Lesson 1: What is the GDPR? 

What is the GDPR?

The General Data Protection Regulation (GDPR) is a European Union (EU) regulation that intends to strengthen and harmonise data protection rights of individuals within the EU. 

The GDPR replaces the 20-year-old Data Protection Directive 95/46EC, which has been rendered inadequate by technological advancements. While containing many prescriptive requirements, such as documenting IT procedures, performing risk assessments, defining data collection and retention policies and notifying authorities of breaches, the GDPR is more descriptive than prescriptive. For your organisation to become compliant, you’ll first need to examine how you collect, store and use personal data.


Personal data is any information relating to an identifiable natural person. 

Personal data includes personal identifiers such as name, address, phone numbers, email addresses and health information of an individual. But it also includes online identifiers such as IP addresses.

The GDPR makes organisations accountable for the security of the personal data they hold on individuals and for any processing of that personal data.  The GDPR requires that organisations minimise the personal data they collect, retain personal data no longer than necessary to achieve the purpose for which it was collected, restrict access to personal data and ensure it is secure through its entire lifecycle.

Core concepts and requirements to be aware of:

  • Data protection by design – Organisations must ensure that data is collected in a lawful, fair and transparent way and only used for the purpose the individual intended. They must also ensure that personal data is collected on a no-more-than-necessary basis and is only held for as long as it’s needed. Organisations must strive to ensure the accuracy of the personal data they hold as well as its security and confidentiality.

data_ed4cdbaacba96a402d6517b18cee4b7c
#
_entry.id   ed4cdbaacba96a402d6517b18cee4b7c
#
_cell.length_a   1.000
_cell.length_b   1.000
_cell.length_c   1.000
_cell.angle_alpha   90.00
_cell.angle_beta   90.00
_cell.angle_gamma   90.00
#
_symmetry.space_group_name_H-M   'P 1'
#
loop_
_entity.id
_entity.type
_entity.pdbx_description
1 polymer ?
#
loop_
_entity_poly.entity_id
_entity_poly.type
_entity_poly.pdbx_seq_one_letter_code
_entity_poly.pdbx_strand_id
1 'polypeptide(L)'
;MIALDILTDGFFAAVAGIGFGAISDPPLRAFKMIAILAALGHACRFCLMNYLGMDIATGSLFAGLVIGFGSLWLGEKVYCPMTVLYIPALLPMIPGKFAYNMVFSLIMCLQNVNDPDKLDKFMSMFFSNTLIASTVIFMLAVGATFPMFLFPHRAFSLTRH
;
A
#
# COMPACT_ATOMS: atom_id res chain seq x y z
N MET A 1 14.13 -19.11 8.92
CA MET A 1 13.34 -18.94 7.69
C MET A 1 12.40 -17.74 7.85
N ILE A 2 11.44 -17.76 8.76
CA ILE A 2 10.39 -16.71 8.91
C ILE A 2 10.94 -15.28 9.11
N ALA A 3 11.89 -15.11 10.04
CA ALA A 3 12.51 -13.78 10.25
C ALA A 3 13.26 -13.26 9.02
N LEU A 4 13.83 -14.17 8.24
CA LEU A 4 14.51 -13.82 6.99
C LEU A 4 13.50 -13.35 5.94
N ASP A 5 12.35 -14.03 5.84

• Assessments and record keeping –Organisations must have audit trails in place to show their data sharing and processing activities and, in some cases, a data protection impact assessment will be needed to determine possible risk to personal data privacy. Right to erasure – Also known as the right to be forgotten, this aspect of the GDPR enables individuals to request an organisation to delete their personal data.

  • Extraterritoriality –  Since the GDPR protects EU citizens and residents, the regulation extends to cover organisations that collect data about EU data subjects even if they don’t have a physical presence in the EU.
  • Breach notification – Organisations have to notify data authorities within 72 hours after becoming aware of a breach of personal data.
  • Sanctions –The most serious infringement of the GDPR can merit a fine of up to 4% of a company’s global turnover. Even the lesser fines can be up to 2% of global turnover.


In short, it is critical for you to examine the personal data your organisation collects in terms of how you store it, how you use it and who can access it.

GDPR365 enables you to easily get your compliance documentation in place, train your employees and manage your direct marketing, HR and IT services. GDPR365 manages and stores all contract documents with your processors and for sharing agreements. GDPR365 provides full workflows to manage data subject access requests and breaches in the security of your personal data.

GDPR365 can help you prepare for the GDPR.

Our team helps you understand how the regulation applies to you, and provides a self-service tool with concrete steps to achieve and ensure ongoing GDPR compliance.


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